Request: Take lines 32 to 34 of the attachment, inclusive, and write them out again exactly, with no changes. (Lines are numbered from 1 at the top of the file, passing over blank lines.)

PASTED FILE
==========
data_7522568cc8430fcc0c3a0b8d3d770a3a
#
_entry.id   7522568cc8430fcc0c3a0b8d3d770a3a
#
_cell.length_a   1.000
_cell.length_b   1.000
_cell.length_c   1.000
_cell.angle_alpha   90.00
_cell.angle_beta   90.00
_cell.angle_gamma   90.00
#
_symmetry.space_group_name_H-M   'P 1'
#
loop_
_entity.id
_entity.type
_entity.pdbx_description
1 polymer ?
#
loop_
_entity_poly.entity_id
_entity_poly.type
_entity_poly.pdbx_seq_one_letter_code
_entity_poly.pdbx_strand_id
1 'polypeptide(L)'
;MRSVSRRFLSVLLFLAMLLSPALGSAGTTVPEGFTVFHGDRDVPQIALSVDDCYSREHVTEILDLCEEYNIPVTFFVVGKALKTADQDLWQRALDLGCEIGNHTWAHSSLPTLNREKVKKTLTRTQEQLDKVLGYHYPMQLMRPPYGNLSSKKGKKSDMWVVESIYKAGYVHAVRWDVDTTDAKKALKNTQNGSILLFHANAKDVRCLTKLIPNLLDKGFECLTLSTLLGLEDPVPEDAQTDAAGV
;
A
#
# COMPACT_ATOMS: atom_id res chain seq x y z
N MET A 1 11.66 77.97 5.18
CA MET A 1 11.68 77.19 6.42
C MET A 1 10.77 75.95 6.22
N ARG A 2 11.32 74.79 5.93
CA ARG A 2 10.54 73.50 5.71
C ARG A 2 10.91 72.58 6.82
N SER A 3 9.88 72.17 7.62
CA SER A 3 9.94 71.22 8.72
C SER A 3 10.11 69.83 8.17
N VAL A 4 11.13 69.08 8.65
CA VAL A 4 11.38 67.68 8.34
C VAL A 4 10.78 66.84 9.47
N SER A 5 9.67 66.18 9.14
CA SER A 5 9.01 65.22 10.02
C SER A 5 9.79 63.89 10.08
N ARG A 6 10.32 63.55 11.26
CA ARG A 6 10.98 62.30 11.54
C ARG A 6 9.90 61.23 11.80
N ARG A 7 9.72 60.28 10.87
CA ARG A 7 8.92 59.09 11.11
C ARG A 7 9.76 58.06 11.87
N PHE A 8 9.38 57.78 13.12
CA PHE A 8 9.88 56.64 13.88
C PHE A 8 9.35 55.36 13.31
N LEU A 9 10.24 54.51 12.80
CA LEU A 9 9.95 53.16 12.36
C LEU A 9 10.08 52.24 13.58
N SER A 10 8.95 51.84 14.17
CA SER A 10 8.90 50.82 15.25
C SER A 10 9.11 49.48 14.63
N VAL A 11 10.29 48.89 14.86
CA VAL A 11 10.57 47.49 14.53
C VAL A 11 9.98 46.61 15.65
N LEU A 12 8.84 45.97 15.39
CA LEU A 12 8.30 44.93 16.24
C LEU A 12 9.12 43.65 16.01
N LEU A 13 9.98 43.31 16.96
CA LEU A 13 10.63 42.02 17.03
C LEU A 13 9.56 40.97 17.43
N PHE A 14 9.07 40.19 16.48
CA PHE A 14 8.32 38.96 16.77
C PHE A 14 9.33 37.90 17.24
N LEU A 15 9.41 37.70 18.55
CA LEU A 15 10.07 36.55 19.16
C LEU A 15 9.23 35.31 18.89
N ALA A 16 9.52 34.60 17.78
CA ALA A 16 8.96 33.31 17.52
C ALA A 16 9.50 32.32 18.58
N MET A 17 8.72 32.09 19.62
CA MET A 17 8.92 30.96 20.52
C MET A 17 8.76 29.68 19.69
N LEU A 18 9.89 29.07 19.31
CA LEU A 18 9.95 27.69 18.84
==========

CA MET A 1 11.68 77.19 6.42
C MET A 1 10.77 75.95 6.22
N ARG A 2 11.32 74.79 5.93